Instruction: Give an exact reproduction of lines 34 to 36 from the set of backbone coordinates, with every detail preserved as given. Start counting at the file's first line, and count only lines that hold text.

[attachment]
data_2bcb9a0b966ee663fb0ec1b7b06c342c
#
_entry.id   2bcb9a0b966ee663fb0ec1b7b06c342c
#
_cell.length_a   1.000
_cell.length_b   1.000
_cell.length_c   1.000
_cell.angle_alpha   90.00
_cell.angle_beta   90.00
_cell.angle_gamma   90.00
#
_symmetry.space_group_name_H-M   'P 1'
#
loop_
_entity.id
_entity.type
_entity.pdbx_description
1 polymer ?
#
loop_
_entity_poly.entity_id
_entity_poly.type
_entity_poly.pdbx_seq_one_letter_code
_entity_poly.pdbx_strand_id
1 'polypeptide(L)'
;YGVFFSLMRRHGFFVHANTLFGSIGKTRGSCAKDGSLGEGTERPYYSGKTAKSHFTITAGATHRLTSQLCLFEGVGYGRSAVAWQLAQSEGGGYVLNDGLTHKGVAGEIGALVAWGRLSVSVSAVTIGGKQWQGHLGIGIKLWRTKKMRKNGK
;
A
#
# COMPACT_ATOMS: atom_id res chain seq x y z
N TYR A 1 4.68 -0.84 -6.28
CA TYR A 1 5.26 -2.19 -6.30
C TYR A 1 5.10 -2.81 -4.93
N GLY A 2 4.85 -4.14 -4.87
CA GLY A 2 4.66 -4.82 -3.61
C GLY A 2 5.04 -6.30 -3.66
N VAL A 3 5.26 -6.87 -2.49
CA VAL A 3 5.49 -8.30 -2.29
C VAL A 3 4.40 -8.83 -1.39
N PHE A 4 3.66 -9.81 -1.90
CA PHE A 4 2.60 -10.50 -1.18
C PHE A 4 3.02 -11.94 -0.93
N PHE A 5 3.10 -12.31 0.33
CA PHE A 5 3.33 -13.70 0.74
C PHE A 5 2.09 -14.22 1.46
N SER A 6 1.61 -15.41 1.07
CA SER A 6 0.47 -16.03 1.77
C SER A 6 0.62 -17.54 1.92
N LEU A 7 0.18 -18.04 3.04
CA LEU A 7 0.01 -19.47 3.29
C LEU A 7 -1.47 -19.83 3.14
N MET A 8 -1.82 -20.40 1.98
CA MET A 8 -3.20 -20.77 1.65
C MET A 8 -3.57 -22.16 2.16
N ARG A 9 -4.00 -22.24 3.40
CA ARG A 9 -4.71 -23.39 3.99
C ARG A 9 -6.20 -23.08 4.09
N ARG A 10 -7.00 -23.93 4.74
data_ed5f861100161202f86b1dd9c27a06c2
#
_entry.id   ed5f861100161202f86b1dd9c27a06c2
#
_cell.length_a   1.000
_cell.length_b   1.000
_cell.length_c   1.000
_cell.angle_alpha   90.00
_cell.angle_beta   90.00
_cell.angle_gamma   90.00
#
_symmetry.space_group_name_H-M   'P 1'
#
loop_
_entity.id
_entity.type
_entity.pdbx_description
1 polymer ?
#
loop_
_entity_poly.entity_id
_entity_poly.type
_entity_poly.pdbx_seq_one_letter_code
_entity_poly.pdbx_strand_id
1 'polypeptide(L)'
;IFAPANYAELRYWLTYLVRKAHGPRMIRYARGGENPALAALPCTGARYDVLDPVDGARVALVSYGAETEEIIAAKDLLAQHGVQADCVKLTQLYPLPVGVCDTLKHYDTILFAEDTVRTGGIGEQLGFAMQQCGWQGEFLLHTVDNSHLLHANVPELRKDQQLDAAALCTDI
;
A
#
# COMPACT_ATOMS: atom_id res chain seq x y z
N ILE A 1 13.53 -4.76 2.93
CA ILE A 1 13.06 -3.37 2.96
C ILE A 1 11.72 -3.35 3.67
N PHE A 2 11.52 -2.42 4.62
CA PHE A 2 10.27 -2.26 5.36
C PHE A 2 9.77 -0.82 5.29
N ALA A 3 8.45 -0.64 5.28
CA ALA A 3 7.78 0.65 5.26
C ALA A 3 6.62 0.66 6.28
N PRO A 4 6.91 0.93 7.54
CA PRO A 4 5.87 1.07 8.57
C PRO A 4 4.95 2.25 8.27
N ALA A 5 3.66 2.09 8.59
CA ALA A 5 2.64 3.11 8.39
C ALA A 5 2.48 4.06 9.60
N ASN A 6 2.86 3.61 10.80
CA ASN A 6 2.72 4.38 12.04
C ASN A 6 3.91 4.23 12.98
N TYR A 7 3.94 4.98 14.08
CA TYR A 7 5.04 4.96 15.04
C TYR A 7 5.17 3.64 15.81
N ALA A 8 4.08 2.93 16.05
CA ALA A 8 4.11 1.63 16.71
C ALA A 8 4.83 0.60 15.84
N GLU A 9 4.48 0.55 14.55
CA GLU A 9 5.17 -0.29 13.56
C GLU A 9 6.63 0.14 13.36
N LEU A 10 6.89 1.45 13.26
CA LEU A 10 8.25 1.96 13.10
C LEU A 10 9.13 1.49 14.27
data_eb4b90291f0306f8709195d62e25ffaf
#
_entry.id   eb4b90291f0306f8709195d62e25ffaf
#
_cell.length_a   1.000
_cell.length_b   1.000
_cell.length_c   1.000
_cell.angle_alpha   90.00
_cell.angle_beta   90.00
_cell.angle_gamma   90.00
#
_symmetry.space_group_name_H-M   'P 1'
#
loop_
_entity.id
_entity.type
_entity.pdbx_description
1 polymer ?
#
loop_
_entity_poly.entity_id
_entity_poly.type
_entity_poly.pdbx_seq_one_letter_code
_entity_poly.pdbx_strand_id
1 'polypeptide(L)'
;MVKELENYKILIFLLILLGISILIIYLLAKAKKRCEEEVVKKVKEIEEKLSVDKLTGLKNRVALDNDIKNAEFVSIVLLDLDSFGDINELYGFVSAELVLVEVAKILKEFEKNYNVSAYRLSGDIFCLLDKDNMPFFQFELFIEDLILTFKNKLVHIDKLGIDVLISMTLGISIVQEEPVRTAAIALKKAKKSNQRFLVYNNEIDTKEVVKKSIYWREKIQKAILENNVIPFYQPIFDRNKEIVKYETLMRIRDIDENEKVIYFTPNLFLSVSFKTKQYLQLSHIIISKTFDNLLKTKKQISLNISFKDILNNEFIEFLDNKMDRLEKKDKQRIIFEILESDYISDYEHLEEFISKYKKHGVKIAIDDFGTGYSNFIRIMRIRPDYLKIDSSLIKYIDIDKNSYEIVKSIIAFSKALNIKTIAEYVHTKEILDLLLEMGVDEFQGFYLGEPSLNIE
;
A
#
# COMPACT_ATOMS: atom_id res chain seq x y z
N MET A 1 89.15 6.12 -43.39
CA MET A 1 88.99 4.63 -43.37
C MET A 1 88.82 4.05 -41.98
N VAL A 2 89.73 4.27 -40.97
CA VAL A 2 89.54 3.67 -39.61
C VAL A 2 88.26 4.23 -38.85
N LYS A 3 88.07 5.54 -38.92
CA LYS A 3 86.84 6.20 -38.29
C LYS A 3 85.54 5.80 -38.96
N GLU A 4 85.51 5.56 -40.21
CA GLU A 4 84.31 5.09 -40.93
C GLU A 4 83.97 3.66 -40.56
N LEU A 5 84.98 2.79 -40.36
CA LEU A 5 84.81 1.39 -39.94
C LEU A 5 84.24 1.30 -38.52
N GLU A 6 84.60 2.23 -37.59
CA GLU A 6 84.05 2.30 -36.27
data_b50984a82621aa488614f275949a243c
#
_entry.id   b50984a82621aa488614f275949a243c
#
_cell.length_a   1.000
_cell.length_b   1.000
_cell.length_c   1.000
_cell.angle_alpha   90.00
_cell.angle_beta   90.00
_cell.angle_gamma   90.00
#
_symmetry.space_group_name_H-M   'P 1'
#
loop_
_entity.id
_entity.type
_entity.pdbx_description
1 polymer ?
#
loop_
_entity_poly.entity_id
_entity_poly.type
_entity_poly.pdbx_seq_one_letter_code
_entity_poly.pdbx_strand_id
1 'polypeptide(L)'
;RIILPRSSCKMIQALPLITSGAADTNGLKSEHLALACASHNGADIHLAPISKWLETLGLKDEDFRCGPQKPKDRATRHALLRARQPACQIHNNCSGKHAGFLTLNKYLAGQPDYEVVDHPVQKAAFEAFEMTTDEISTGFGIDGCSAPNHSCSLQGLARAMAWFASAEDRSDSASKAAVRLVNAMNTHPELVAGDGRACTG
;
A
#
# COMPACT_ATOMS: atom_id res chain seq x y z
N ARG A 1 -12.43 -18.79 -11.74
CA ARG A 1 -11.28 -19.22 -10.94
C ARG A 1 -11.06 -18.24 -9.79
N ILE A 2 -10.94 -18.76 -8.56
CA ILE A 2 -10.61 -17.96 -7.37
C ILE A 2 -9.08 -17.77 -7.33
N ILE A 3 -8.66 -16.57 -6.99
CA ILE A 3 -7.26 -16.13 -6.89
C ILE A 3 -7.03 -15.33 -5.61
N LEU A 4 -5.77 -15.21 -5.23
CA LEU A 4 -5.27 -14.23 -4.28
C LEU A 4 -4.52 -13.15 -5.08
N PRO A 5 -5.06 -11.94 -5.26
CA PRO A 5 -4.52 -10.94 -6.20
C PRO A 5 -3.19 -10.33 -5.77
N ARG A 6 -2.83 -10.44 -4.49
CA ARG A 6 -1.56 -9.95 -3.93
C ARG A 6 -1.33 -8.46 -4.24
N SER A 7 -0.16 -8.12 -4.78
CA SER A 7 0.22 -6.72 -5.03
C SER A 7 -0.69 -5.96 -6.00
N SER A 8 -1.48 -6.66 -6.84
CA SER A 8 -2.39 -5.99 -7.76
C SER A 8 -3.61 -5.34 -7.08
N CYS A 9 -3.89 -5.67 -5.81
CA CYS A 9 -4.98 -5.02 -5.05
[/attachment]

N GLY A 2 4.85 -4.14 -4.87
CA GLY A 2 4.66 -4.82 -3.61
C GLY A 2 5.04 -6.30 -3.66